Monday, 27 July 2015

New Reading, New Writing

Recently I’ve been rereading the book, 'Profiles of the Future' by Arthur C. Clarke. I first bought this collection of speculative essays in 1962. I think I heard a review of it on the radio. (The BBC Light Programme as it was called then). It's interesting to discover what Clarke got right and wrong. 

In fact, this time around the actual reading experience is very different. Reading it on the Kindle for the Mac I can look up references and names as I go. Those of Clarke’s references that I encountered and puzzled over 50 years can now be traced within seconds. And Kindle permits searches of wikipedia direct from the text. 

Reading online is also essential with Will Self in the New Statesman. Will Self -The Who in Concert I can usually get no further than two paragraphs into a Self essay without encountering some word (such as valetudinarian) which has me reaching for Control C to copy whatever stray, (Self would probably have gone with tatterdemalion) from the hinterland of the Oxford English Dictionary that he's come up with this week.

It's also, of course, possible to have the text read to you by the machine and I've used this for proofing text. It gives a different 'take' on the material.

But wait, writing has changed too. This blog has been written, in part, using Apple’s text to speech dictation system. I’m giving it a try. But I’m not sure that I don’t prefer the old silent communion between brain and keyboard though. 

The system does a pretty good job of the translating my speech into text, undoubtedly I will go through it line by line on the keyboard and edit the first draft as normal but creating the first draft should be quicker than my two finger typing skills.

We are all accustomed to seeing business people dictating to their secretaries. It’s been the height of luxury to be able to just open one’s mind and mouth and create. And it seems easy enough when we see it on TV. However, it’s a rather different process in practice. I find it better if I don’t look at the screen while dictating because somewhere in my head my fingers are still itching to get to the keyboard and get my thoughts down the old fashioned way.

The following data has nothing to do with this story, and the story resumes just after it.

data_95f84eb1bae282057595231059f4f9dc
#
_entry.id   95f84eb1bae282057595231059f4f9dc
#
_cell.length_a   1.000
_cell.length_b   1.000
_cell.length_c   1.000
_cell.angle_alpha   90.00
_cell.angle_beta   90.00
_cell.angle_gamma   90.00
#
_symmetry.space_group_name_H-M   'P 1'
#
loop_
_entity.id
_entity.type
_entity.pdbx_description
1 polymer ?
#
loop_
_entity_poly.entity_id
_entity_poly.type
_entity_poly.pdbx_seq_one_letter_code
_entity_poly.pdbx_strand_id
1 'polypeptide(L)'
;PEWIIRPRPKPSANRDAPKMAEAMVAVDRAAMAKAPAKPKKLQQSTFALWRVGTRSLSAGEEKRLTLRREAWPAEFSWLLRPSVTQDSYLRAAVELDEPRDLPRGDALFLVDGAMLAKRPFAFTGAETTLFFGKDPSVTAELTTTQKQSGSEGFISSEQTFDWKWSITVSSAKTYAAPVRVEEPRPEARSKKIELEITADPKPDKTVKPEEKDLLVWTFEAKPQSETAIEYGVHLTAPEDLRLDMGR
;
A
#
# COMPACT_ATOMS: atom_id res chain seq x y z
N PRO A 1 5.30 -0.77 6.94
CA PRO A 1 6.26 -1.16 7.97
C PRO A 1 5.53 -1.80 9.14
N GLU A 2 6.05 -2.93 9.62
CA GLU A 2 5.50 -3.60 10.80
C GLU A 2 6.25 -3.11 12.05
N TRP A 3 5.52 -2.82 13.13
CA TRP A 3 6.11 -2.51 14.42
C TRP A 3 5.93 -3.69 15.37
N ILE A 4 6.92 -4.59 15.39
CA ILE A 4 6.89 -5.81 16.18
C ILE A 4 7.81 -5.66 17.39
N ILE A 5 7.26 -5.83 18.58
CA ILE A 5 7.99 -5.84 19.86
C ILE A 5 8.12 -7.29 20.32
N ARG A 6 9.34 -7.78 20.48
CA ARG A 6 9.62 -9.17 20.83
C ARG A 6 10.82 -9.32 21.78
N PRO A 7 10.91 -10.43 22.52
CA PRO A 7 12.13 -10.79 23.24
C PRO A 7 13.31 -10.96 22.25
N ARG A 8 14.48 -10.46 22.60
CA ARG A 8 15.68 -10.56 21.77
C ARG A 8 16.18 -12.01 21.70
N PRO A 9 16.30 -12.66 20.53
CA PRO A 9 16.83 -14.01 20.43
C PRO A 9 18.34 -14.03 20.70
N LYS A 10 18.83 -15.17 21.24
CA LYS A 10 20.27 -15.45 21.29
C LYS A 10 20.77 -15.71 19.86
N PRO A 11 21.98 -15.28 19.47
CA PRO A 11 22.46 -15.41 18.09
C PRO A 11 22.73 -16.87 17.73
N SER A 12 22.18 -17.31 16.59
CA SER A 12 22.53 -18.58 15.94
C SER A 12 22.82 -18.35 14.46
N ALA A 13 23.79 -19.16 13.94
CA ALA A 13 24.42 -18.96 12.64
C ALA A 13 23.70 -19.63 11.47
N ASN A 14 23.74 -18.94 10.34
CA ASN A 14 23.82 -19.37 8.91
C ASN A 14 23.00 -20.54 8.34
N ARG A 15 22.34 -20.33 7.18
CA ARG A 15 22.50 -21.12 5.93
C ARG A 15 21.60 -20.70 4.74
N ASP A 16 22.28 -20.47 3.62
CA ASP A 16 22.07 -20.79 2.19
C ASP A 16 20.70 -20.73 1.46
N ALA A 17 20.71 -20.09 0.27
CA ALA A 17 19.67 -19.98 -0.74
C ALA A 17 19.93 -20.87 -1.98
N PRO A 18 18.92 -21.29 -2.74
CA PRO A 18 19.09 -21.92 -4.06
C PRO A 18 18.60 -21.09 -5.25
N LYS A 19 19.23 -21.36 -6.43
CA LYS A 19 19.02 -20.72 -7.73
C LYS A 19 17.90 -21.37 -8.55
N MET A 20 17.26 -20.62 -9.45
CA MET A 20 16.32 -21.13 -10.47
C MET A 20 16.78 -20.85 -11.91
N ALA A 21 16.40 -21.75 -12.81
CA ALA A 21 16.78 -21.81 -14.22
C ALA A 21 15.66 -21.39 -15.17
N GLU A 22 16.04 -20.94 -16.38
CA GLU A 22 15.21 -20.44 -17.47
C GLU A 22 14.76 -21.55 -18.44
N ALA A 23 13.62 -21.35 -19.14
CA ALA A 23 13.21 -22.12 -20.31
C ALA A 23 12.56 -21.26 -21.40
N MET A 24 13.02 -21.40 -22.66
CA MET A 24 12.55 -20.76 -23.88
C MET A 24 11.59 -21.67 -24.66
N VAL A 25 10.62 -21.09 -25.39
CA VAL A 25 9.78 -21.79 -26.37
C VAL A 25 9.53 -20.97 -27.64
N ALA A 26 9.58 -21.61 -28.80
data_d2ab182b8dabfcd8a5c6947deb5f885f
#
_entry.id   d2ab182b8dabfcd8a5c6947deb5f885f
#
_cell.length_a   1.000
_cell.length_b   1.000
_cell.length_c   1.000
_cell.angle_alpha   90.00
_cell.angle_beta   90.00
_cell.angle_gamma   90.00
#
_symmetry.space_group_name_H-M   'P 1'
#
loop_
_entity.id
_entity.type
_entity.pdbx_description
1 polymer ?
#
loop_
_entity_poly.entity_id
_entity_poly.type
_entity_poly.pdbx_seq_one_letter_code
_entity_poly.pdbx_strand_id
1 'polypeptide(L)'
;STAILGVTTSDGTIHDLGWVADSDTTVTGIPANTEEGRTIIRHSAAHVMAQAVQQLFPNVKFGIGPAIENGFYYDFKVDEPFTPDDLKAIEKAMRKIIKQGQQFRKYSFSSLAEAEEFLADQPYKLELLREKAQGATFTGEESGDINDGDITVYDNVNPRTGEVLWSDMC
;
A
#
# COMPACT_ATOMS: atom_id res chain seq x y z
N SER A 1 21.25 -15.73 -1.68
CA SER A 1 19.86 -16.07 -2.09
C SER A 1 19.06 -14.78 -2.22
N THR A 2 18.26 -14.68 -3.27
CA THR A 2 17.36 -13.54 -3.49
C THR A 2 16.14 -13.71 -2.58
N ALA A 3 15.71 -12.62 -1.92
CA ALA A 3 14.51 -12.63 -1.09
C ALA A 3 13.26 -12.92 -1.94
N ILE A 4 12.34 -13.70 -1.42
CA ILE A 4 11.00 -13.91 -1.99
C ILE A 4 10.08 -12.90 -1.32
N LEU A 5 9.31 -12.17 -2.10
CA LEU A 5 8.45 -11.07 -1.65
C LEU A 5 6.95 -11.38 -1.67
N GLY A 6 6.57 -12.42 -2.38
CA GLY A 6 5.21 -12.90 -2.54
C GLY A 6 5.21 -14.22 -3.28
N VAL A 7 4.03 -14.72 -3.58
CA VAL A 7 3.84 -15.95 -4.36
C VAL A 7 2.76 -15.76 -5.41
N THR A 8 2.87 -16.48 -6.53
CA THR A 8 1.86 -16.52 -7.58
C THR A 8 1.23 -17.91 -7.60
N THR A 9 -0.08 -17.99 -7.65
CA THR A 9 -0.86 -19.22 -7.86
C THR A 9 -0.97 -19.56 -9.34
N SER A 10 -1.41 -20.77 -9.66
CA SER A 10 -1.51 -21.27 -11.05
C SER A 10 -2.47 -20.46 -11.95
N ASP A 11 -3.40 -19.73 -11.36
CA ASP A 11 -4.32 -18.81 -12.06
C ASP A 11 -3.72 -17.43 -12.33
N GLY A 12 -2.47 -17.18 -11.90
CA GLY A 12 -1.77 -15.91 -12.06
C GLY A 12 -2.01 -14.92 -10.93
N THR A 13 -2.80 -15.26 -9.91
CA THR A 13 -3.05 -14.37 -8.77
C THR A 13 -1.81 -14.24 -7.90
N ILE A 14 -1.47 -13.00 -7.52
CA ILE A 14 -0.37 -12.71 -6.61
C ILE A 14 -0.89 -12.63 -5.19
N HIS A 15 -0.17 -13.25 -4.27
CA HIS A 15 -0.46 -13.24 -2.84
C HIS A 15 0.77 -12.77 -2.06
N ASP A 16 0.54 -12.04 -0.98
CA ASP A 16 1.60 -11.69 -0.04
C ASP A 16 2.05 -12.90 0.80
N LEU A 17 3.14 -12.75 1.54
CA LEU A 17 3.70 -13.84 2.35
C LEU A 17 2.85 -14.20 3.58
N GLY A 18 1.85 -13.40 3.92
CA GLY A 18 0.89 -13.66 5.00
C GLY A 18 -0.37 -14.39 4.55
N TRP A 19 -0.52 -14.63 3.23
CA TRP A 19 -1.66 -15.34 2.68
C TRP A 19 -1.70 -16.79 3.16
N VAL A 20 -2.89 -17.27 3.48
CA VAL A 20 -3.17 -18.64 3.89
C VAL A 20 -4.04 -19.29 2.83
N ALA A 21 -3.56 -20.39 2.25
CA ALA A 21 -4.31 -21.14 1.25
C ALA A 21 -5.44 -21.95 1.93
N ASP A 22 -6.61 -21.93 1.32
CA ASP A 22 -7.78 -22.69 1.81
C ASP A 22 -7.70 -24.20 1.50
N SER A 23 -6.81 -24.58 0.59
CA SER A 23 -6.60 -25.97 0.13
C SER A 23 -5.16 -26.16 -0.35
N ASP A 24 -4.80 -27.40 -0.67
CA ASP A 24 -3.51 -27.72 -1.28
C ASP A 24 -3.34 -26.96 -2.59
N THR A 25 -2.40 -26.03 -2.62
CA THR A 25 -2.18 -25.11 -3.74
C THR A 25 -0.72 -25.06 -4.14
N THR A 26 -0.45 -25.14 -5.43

Moreover, one of the reasons I write it’s because it allows me to organise my thoughts and formalise them. I have numerous half formed ideas on many topics. The process of actually writing something down is essential to exploring and analysing the idea. During writing the thoughts run on ahead of the typing. The log jam of the fingers on the keyboard seems to allow the brain to go off and find additional points that might have been missed when narrating verbally.

On the keyboard I usually do a first quick draft to get all the points down and then iterate through it deleting duplications and 'burning' as few words as possible. I'm also adding further points or clarifying explanations. Maybe text-to-speech can be used in the first draft. And then the editing, which typically requires a lot of hopping around the text, will be done on the keyboard.    

At the end though speaking to a computer was certainly one of the things Clarke got right. Who can forget, "Open the Pod bay doors Hal." But the enhanced reading experience was not, I think, predicted by him or anyone else. 

That an animal evolved/optimised for hunter/gathering should come up with something as remarkable as a written language is astonishing enough. That every thousand years or so the inventors come up with a new spin on it is, as Will Self might put it, thaumaturgic.  

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